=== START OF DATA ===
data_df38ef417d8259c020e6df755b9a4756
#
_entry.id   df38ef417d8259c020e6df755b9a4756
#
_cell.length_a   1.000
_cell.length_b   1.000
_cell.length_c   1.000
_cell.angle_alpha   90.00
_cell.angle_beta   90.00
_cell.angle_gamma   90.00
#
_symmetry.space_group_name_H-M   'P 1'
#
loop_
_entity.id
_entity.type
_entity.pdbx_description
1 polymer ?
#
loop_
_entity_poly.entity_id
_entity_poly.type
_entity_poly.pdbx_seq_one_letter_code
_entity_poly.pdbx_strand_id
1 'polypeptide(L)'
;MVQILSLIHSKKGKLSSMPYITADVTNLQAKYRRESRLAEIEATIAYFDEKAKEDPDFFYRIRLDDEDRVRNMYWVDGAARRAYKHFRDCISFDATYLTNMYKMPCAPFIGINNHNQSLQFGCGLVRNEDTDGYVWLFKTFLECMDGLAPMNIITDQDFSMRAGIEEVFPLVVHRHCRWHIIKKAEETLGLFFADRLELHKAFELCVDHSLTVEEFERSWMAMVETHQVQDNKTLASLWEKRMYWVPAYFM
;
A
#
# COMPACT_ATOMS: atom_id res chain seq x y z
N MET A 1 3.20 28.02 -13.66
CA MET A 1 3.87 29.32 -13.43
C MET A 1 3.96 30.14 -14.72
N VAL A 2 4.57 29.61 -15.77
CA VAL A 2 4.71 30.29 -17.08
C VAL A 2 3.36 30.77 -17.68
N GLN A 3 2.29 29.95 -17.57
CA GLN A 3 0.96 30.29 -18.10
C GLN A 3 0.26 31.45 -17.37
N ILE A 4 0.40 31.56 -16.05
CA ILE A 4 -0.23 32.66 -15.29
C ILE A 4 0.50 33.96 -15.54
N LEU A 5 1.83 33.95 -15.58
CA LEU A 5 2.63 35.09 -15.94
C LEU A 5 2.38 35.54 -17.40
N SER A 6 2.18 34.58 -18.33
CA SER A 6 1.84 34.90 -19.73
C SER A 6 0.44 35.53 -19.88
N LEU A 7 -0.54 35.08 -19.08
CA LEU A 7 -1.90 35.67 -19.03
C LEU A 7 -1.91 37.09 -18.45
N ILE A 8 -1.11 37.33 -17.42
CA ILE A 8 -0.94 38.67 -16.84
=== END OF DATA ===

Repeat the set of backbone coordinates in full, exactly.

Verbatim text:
data_df38ef417d8259c020e6df755b9a4756
#
_entry.id   df38ef417d8259c020e6df755b9a4756
#
_cell.length_a   1.000
_cell.length_b   1.000
_cell.length_c   1.000
_cell.angle_alpha   90.00
_cell.angle_beta   90.00
_cell.angle_gamma   90.00
#
_symmetry.space_group_name_H-M   'P 1'
#
loop_
_entity.id
_entity.type
_entity.pdbx_description
1 polymer ?
#
loop_
_entity_poly.entity_id
_entity_poly.type
_entity_poly.pdbx_seq_one_letter_code
_entity_poly.pdbx_strand_id
1 'polypeptide(L)'
;MVQILSLIHSKKGKLSSMPYITADVTNLQAKYRRESRLAEIEATIAYFDEKAKEDPDFFYRIRLDDEDRVRNMYWVDGAARRAYKHFRDCISFDATYLTNMYKMPCAPFIGINNHNQSLQFGCGLVRNEDTDGYVWLFKTFLECMDGLAPMNIITDQDFSMRAGIEEVFPLVVHRHCRWHIIKKAEETLGLFFADRLELHKAFELCVDHSLTVEEFERSWMAMVETHQVQDNKTLASLWEKRMYWVPAYFM
;
A
#
# COMPACT_ATOMS: atom_id res chain seq x y z
N MET A 1 3.20 28.02 -13.66
CA MET A 1 3.87 29.32 -13.43
C MET A 1 3.96 30.14 -14.72
N VAL A 2 4.57 29.61 -15.77
CA VAL A 2 4.71 30.29 -17.08
C VAL A 2 3.36 30.77 -17.68
N GLN A 3 2.29 29.95 -17.57
CA GLN A 3 0.96 30.29 -18.10
C GLN A 3 0.26 31.45 -17.37
N ILE A 4 0.40 31.56 -16.05
CA ILE A 4 -0.23 32.66 -15.29
C ILE A 4 0.50 33.96 -15.54
N LEU A 5 1.83 33.95 -15.58
CA LEU A 5 2.63 35.09 -15.94
C LEU A 5 2.38 35.54 -17.40
N SER A 6 2.18 34.58 -18.33
CA SER A 6 1.84 34.90 -19.73
C SER A 6 0.44 35.53 -19.88
N LEU A 7 -0.54 35.08 -19.08
CA LEU A 7 -1.90 35.67 -19.03
C LEU A 7 -1.91 37.09 -18.45
N ILE A 8 -1.11 37.33 -17.42
CA ILE A 8 -0.94 38.67 -16.84